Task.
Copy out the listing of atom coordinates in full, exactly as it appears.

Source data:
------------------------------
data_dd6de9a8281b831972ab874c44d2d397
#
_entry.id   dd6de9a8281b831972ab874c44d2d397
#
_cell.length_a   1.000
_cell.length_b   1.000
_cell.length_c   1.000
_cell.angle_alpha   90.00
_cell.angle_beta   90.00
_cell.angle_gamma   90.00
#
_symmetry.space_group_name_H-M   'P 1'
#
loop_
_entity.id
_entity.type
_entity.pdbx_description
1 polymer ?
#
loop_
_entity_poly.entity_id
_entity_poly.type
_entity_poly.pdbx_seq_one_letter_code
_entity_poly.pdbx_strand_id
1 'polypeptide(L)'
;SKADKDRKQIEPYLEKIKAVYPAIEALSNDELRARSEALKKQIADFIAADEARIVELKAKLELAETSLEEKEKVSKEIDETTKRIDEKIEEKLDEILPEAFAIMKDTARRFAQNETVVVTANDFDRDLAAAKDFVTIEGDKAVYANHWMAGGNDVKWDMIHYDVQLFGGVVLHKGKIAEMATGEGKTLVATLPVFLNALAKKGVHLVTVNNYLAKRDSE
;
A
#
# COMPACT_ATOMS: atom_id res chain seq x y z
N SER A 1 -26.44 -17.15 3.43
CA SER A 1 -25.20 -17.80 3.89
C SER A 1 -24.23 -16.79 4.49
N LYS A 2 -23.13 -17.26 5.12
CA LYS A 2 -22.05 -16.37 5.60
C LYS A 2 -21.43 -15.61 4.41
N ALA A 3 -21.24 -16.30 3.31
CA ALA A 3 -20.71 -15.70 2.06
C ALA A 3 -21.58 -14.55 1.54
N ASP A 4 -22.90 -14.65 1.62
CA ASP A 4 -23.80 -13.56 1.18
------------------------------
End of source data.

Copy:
data_dd6de9a8281b831972ab874c44d2d397
#
_entry.id   dd6de9a8281b831972ab874c44d2d397
#
_cell.length_a   1.000
_cell.length_b   1.000
_cell.length_c   1.000
_cell.angle_alpha   90.00
_cell.angle_beta   90.00
_cell.angle_gamma   90.00
#
_symmetry.space_group_name_H-M   'P 1'
#
loop_
_entity.id
_entity.type
_entity.pdbx_description
1 polymer ?
#
loop_
_entity_poly.entity_id
_entity_poly.type
_entity_poly.pdbx_seq_one_letter_code
_entity_poly.pdbx_strand_id
1 'polypeptide(L)'
;SKADKDRKQIEPYLEKIKAVYPAIEALSNDELRARSEALKKQIADFIAADEARIVELKAKLELAETSLEEKEKVSKEIDETTKRIDEKIEEKLDEILPEAFAIMKDTARRFAQNETVVVTANDFDRDLAAAKDFVTIEGDKAVYANHWMAGGNDVKWDMIHYDVQLFGGVVLHKGKIAEMATGEGKTLVATLPVFLNALAKKGVHLVTVNNYLAKRDSE
;
A
#
# COMPACT_ATOMS: atom_id res chain seq x y z
N SER A 1 -26.44 -17.15 3.43
CA SER A 1 -25.20 -17.80 3.89
C SER A 1 -24.23 -16.79 4.49
N LYS A 2 -23.13 -17.26 5.12
CA LYS A 2 -22.05 -16.37 5.60
C LYS A 2 -21.43 -15.61 4.41
N ALA A 3 -21.24 -16.30 3.31
CA ALA A 3 -20.71 -15.70 2.06
C ALA A 3 -21.58 -14.55 1.54
N ASP A 4 -22.90 -14.65 1.62
CA ASP A 4 -23.80 -13.56 1.18